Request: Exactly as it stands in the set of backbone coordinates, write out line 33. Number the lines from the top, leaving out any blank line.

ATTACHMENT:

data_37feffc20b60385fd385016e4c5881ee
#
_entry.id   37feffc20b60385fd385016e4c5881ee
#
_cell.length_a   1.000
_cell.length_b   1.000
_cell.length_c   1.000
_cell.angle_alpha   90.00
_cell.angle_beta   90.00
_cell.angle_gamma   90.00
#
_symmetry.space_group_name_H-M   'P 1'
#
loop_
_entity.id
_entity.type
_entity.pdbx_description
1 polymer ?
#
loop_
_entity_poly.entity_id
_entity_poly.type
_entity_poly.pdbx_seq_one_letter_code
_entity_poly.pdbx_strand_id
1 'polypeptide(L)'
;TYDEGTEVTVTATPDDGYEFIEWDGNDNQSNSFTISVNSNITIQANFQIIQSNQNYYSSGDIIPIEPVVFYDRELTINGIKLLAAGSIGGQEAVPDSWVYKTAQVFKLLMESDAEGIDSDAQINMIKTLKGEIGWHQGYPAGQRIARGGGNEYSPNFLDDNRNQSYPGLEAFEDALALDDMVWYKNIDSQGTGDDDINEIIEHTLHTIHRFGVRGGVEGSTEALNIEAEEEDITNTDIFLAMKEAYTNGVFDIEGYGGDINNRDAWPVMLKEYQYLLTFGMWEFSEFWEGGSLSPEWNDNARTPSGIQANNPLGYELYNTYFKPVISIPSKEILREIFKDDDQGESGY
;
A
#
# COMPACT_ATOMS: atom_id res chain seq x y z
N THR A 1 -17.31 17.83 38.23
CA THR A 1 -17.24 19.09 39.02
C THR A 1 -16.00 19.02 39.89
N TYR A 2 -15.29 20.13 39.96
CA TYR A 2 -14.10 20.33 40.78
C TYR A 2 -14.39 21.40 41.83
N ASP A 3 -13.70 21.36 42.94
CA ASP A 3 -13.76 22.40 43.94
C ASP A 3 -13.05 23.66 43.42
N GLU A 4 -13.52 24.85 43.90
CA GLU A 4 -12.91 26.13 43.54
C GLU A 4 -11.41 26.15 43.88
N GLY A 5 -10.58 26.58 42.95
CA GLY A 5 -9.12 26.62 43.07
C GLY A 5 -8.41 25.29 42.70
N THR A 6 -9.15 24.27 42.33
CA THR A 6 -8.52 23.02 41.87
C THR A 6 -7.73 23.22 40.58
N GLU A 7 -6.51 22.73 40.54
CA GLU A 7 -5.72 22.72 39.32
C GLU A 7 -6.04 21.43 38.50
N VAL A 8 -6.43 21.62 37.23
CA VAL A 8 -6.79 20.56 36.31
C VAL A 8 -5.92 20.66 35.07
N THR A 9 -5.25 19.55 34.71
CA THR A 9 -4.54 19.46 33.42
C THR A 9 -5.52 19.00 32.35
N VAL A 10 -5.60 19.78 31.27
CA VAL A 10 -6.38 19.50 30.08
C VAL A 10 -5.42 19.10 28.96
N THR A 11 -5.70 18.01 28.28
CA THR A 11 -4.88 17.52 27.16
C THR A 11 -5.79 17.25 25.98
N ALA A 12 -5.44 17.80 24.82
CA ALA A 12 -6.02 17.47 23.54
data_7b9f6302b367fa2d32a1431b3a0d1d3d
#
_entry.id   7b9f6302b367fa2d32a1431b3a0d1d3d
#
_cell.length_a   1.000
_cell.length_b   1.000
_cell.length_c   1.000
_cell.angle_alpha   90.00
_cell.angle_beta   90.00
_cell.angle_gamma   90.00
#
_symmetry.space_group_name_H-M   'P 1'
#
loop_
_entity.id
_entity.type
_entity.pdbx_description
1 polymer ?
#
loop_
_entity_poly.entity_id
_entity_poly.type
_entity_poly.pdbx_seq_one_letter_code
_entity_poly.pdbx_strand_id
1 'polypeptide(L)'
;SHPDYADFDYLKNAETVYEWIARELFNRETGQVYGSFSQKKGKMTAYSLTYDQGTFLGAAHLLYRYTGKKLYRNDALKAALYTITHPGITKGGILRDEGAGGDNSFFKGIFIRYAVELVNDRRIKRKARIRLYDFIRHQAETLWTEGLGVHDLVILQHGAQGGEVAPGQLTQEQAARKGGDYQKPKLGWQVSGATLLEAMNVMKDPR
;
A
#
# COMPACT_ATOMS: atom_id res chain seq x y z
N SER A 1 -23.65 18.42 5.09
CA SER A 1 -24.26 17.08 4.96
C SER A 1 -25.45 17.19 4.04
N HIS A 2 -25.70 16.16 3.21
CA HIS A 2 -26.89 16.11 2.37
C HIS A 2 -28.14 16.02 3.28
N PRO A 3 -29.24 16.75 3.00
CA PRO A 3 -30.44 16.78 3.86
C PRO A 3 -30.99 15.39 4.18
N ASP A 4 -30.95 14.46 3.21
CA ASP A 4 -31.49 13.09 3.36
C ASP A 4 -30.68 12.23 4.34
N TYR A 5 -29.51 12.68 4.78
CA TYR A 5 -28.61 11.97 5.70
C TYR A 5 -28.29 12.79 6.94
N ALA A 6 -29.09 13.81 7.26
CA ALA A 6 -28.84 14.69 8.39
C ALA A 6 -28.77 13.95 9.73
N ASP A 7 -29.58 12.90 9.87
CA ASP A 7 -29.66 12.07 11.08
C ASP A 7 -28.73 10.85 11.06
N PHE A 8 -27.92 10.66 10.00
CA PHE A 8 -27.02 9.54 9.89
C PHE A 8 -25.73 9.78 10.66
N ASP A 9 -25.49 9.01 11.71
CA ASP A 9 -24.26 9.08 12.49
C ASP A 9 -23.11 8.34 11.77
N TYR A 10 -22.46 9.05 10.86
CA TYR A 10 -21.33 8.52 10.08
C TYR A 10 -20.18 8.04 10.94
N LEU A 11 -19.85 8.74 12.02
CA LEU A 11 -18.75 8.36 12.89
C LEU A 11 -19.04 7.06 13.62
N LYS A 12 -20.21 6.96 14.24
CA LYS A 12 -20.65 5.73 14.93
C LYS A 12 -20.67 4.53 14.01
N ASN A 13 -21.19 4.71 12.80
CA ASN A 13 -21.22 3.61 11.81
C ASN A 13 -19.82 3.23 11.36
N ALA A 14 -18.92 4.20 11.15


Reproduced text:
C THR A 1 -16.00 19.02 39.89